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Letters to The Platteville Journal for Jan. 30
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Support reading

In this year’s State of the State address, Gov. Scott Walker emphasized the importance of reading to ensure every child in the state “has access to a great education.”

Access is important, but for children to fulfill their intellectual potential, they must begin school with age-appropriate language skills. Our children deserve to enter kindergarten ready to learn, not ready to remediate.

Reach Out and Read is a nationally recognized, evidence-based program. We recognize that the first five years of life offer a crucial window for learning, with rapid brain formation that does not occur at any other time. We partner with medical providers to prescribe books and encourage families to read together. They learn how to teach parents to engage infants and toddles in reading aloud. At the six-month visit, children receive the first of 10 new, developmentally appropriate books. And, medical providers gain a new tool — the book — to access the child’s development and the parent-child relationship. As a primary-care family physician myself, I know that walking into a well-child exam without a book for that child is like walking in without my stethoscope.

The governor’s Read to Lead Task Force Report in January 2012 endorsed Reach Out and Read as an effective way to engage parents in their child’s development. At roughly $5 a visit, Reach Out and Read is inexpensive to implement, easy to replicate and makes a difference. Reach Out and Read Wisconsin works to make literacy promotion a standard part of pediatric care so that all children in Wisconsin grow up with books and a love of reading.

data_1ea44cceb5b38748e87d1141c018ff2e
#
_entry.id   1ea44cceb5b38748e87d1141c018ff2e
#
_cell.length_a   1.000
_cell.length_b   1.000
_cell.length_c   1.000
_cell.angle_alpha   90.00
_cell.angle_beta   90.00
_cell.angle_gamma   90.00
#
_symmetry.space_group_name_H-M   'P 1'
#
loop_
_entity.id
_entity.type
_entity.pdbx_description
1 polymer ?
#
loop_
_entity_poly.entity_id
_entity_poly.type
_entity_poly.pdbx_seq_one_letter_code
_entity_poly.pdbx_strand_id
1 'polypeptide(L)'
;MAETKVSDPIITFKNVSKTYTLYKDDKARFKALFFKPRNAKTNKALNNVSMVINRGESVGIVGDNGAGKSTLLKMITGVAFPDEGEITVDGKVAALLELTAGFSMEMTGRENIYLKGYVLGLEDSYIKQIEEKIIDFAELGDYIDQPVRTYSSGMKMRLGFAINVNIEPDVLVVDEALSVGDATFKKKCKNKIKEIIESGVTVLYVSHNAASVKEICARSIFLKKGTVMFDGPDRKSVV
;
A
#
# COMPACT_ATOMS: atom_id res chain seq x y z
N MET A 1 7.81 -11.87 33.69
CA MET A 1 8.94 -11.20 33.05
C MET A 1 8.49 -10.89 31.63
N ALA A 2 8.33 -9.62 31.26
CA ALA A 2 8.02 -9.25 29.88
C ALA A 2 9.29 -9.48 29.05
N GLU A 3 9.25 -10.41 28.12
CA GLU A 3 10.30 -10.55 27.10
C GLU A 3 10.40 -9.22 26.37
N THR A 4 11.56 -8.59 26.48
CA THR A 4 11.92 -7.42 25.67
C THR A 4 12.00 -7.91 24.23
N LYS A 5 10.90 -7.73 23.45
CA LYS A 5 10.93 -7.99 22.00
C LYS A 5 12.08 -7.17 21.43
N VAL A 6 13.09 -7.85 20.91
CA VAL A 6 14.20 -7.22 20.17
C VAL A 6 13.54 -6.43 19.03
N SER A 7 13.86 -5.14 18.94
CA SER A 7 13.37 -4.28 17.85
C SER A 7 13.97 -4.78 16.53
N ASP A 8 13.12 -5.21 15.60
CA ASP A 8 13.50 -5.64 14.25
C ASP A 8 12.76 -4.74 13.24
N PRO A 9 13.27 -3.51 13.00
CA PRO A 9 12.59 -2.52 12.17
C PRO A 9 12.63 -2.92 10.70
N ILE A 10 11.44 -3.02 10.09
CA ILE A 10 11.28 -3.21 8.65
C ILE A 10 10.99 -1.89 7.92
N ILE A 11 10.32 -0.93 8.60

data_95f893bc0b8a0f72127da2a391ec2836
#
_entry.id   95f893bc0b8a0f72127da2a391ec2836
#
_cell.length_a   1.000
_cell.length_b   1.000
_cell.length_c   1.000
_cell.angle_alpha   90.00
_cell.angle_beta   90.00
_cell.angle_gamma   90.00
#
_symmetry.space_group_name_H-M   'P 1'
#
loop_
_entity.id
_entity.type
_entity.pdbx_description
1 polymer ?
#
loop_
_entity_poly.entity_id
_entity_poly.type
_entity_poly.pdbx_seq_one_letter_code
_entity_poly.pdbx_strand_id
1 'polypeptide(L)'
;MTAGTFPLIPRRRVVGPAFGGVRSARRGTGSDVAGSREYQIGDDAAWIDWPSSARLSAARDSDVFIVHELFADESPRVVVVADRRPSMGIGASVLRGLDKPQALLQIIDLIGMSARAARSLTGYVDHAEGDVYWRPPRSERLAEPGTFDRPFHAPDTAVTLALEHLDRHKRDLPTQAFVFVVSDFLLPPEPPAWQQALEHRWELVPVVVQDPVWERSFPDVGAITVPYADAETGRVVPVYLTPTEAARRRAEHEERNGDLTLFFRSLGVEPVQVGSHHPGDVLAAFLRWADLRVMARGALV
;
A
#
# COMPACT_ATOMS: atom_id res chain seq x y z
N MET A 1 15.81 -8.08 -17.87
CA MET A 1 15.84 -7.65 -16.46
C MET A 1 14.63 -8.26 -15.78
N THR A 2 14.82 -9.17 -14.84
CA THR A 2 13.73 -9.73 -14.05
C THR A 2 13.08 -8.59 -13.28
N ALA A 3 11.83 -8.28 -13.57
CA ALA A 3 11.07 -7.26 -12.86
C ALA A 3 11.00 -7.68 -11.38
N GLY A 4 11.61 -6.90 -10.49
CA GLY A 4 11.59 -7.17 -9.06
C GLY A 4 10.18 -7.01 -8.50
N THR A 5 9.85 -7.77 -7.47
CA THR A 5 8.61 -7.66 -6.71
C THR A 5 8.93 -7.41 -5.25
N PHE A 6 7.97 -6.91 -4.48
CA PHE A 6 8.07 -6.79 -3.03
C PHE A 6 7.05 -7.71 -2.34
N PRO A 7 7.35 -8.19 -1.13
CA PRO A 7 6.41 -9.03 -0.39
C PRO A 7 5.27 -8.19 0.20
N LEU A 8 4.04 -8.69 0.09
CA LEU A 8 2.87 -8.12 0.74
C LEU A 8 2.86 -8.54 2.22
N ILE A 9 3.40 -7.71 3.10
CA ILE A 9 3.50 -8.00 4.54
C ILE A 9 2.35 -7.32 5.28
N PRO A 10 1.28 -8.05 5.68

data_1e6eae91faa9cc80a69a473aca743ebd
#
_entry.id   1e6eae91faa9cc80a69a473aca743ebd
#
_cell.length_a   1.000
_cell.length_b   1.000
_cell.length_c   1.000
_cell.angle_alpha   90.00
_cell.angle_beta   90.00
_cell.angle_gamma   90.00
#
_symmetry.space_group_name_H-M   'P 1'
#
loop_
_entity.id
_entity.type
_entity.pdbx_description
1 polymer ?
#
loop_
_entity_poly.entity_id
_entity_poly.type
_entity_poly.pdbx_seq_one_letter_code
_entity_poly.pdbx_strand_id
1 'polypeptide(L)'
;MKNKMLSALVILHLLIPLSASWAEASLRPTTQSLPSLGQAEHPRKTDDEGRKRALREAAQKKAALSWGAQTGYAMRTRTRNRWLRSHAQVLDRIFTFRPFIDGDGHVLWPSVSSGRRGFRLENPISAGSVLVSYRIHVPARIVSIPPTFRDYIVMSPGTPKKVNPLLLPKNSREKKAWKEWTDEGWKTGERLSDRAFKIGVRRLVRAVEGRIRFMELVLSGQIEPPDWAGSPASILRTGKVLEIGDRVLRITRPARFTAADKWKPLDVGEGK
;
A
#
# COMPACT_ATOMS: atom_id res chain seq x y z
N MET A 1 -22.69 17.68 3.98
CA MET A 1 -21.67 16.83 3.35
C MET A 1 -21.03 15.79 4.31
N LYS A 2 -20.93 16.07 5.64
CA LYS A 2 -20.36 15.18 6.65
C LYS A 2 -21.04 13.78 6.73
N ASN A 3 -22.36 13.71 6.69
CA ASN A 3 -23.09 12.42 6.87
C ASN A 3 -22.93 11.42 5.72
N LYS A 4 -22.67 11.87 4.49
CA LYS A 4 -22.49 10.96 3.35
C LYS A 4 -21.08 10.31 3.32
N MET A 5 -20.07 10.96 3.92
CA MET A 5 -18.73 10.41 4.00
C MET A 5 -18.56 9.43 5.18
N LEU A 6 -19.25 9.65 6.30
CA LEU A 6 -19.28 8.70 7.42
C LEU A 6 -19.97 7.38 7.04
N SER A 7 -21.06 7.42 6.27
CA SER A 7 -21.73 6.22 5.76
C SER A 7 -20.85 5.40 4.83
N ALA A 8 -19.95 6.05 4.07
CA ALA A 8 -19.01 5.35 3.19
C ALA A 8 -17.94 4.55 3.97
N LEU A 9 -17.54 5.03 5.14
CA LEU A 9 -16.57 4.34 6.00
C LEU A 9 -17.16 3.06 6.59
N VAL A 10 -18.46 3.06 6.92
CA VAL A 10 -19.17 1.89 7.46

Learn more at and Remember, books build better brains.

Wendy Molaska, M.D.
Physician Trainer for Reach Out and Read Wisconsin
Board of Directors, Wisconsin Medical Society
Dean Clinic Platteville

The Platteville Journal will print most letters to the editor, regardless of the opinion presented. The Journal reserves the right to edit material that is libelous or otherwise offensive to community standards and to shorten letters the Journal feels are excessively long. All letters must be signed and the signature must appear on the printed letter, along with a contact number or email for verification. Some submitted letters may not be published due to space constraints. “Thank you” letters will not be printed. All letters and columns represent the views of the writers and not necessarily the views of The Platteville Journal.